For your professional ethics edification in September

Written by Janise Randall, ACPE Certified Educator

Filed under: News

Once a month the ACPE Professional Ethics Commission (PEC) posts a couple of statements from our Code of Professional Ethics for ACPE Members.  Each posting is accompanied by a brief personal reflection from a member of the PEC discussing some ways this person lives these commitments*. September's statements are:


4. In collegial relationships, ACPE members:
a. respect the integrity and welfare of colleagues; maintain professional relationships on a professional basis, refraining from disparagement and avoiding emotional, sexual or any other kind of exploitation.
b. take collegial and responsible action when concerns about incompetence, impairment, or misconduct arise.

For September, Janise Randall, ACPE Certified Educator, for Houston Methodist, The Woodlands Hospital, comments:

This standard calls our attention to how we respect our spiritual care colleagues and maintain healthy professional relationships void of exploitation. Upon first reading ethics code 4(a), I immediately thought of the chart-topping song by Aretha Franklin, R.E.S.P.E.C.T. This hit song is a reminder that respect is paramount in building and maintaining any type of relationship. When we truly respect the integrity and welfare of our colleagues we are less likely to engage in unhealthy or unprofessional behaviors. 

At the beginning of the CPE year, my students discuss their rules of professional engagement with one another. Although respect is always at the top of the list, some students have a tough time defining the word without using it in their definitions. A helpful definition is, “treating someone in a way that shows that you care about their wellbeing”. I constantly challenge my students to define respect by listing its visible behaviors. In case there is difficulty in defining respect, I have listed several behaviors that are helpful for relational engagement.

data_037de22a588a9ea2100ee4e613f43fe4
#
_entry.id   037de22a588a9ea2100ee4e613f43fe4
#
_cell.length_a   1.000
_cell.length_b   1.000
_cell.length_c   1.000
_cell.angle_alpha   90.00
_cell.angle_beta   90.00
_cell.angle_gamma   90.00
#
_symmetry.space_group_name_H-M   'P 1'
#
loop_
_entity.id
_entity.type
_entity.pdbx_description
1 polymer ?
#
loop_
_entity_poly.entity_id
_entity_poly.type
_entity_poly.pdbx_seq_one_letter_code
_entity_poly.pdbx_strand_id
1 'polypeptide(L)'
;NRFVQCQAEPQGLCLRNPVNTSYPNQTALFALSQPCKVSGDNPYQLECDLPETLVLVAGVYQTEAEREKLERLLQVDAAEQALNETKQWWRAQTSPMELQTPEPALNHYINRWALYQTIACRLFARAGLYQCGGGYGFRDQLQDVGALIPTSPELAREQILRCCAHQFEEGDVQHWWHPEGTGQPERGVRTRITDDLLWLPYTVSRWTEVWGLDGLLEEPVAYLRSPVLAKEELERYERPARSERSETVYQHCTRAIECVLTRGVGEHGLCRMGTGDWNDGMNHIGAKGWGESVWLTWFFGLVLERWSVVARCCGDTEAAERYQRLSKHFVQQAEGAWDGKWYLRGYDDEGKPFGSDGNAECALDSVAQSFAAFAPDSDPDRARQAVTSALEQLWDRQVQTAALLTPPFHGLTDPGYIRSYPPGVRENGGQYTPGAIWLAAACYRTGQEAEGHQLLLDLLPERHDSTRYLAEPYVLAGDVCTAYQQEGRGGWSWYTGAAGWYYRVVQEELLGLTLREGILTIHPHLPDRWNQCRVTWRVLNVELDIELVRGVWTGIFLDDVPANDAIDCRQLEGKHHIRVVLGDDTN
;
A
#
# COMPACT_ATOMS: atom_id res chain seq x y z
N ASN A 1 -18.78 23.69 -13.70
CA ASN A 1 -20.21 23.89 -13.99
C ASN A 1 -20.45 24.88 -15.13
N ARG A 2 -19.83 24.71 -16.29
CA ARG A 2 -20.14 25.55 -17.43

Ways to Demonstrate Respect


  • Look for common ground
  • Listen with compassion and empathy
  • When listening seek to understand not just to respond
  • Apologize when you are wrong
  • Be considerate
  • Hold yourselves and one another accountable
  • Honor the emotional, physical, and spiritual boundaries of your colleagues
  • Test assumptions
  • Ask permission before engaging in healthy touch
  • Honor and value the worthiness of others

Regarding ethics code 4(b), it is important to understand that holding ourselves and each other professionally accountable is a demonstration of respect. When holding one another accountable for misconduct and incompetence it is important to respect the dignity of the person and lead with empathy. Accountability is an act of courage because it calls us to take responsibility for our actions and to be honest about our concerns.   


*Every situation is unique, and any member should not act based solely on the comments in the article but to base action on an independent review of the ethical standards applicable to his/her situation.